The volume concludes with a brief discussion of the most important ancient authors and texts utilized (Aelian, Aristotle, Dionysios, Oppian, Physiologus, Pliny the Elder and Timotheos of Gaza), a bibliography, a list of illustrations, and an index of animals.

I wonder for whom this book was written. Whereas the entries on ancient authors are too general for scholars, the scrupulous enumeration of different versions of a story would be tiring for a non-specialist. The bibliography is too specific for non-classicists; for scholars it is too scanty and it reinforces the impression the text already gives: studies on animals as part of the ancient imaginary are largely ignored.

The illustrations are beautiful and show at least that the theme is worth being pursued more thoroughly. But this is not enough to recommend the book.


1. H-Net, the Internet Forum of humanities and social sciences, has recently created a new online-forum, H-Animal, devoted to animal studies in human culture.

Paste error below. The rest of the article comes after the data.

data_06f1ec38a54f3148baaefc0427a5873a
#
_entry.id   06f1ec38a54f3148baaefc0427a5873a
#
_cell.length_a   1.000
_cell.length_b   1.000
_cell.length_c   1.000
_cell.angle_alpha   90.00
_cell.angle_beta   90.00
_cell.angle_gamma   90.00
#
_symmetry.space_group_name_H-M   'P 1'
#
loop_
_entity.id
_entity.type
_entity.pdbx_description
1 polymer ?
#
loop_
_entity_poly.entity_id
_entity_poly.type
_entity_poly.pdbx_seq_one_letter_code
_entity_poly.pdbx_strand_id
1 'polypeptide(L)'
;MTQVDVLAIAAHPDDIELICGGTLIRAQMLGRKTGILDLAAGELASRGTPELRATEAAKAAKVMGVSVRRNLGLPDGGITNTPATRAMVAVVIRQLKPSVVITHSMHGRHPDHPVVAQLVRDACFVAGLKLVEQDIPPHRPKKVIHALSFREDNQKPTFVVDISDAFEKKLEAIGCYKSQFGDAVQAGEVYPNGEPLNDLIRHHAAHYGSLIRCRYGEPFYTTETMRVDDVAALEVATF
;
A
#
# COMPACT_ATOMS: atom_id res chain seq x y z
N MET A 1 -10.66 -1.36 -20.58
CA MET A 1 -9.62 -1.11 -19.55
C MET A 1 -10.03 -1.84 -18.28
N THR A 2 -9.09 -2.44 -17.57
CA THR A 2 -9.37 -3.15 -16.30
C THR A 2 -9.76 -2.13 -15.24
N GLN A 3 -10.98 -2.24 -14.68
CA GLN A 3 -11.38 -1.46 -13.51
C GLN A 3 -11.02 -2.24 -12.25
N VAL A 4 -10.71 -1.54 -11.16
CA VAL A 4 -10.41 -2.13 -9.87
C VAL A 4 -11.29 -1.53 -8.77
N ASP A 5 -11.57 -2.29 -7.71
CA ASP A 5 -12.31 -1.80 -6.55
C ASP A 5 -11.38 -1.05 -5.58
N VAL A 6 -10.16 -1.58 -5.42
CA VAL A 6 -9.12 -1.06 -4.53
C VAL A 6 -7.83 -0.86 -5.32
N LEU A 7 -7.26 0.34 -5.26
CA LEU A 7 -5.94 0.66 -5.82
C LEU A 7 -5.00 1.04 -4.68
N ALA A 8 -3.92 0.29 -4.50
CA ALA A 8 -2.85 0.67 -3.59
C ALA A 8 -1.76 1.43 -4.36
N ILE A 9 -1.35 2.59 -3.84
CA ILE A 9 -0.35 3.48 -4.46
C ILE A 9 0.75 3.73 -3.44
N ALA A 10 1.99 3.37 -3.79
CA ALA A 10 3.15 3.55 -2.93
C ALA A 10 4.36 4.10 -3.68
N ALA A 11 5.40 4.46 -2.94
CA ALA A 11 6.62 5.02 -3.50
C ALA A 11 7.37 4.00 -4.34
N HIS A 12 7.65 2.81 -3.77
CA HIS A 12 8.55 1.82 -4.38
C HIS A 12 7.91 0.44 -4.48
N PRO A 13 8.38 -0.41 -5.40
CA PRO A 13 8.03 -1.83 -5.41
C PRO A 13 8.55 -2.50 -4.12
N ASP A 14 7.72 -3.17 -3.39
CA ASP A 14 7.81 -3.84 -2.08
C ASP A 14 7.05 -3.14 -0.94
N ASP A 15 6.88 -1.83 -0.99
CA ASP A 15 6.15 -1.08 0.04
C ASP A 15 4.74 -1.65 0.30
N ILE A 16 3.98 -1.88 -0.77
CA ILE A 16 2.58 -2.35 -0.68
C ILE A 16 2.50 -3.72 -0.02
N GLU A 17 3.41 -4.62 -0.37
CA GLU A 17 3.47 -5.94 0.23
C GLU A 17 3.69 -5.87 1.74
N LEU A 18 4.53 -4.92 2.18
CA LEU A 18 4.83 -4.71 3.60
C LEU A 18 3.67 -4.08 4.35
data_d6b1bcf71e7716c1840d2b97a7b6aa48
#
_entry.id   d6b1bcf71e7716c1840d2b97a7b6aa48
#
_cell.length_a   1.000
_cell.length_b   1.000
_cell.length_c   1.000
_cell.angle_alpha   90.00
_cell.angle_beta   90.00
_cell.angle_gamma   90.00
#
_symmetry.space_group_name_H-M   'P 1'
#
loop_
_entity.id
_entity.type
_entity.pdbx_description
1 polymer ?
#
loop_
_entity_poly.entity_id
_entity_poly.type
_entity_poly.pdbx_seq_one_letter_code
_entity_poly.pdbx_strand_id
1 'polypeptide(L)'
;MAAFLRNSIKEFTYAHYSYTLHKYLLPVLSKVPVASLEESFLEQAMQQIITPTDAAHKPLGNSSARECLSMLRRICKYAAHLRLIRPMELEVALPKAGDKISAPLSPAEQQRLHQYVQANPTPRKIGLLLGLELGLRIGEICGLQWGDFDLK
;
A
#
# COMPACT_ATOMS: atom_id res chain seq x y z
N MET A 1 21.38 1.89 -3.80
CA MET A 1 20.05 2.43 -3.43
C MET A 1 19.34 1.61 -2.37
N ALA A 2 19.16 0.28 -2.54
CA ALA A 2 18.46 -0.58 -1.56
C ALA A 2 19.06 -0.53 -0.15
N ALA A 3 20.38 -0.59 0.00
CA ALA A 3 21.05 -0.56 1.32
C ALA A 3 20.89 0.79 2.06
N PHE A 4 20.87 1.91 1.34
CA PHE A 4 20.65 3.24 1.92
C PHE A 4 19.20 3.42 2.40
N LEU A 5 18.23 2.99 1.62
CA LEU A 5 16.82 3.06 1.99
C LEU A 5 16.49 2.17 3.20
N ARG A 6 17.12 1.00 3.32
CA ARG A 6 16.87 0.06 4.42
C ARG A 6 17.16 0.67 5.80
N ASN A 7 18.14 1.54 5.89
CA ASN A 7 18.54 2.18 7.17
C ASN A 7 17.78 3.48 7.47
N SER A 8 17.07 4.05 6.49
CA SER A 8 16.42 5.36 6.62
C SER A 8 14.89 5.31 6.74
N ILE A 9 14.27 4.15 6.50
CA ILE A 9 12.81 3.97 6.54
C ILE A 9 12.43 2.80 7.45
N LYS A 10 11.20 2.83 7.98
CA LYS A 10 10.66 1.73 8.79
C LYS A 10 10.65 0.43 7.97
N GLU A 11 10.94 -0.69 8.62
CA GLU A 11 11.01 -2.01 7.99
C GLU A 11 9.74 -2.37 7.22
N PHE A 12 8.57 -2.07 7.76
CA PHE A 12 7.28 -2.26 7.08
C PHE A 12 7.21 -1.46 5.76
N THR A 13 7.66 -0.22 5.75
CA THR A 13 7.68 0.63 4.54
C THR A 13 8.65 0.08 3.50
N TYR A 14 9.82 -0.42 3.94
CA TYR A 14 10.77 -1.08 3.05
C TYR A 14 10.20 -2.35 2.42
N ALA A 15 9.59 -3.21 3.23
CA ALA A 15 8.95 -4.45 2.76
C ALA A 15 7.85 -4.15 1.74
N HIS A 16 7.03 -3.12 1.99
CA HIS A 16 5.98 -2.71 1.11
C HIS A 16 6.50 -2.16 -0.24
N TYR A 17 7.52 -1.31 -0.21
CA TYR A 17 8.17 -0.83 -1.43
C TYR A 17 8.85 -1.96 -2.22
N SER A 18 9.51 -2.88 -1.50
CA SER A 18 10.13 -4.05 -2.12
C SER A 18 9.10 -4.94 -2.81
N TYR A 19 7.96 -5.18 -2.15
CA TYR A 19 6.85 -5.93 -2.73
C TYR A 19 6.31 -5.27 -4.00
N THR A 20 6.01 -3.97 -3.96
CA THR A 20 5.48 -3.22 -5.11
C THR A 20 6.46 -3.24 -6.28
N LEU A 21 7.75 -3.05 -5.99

2. See e.g. Barbara Cassin and Jean-Louis Labarrière (eds.), L’animal dans l’antiquité. Paris: Vrin 1997; Fabio Gasti and Elisa Romano (eds.), ‘Buoni per pensare’. Gli animali nel pensiero e nella letteratura dell’antichità. Atti della II giornata Ghisleriana di Filologia classica (Pavia, 18-19 aprile 2002). Como and Pavia: Ibis 2003. For an interdisciplinary approach, that also uses ethology, ethnozoology or psychology see e.g. Liliane Bodson (ed.), Contributions à l’histoire des connaissances zoologiques. Journée d’étude, Université de Liège, 17 mars 1990 (Liège: Université de Liège 1991); ead. (ed.), L’histoire de la connaissance du comportement animal. Actes du Colloque International, Liège, 11-14 mars 1992 (Liège: Université de Liège 1993); ead. (ed.), Les animaux exotiques dans les relations internationales: especes, fonctions, significations. Journée d’études, Université de Liège, 22 mars 1997 (Liège: Université de Liège 1998). On particular animals or fantastic creatures, like the weasel or the martichoras, see Maurizio Bettini, Nascere. Storie di donne, donnole, madri ed eroi. Turin: Giulio Einaudi 1998; Pietro Li Causi, Sulle tracce del manticora. La zoologia dei confini del mondo in Grecia e a Roma. Palermo: Palumbo 2003.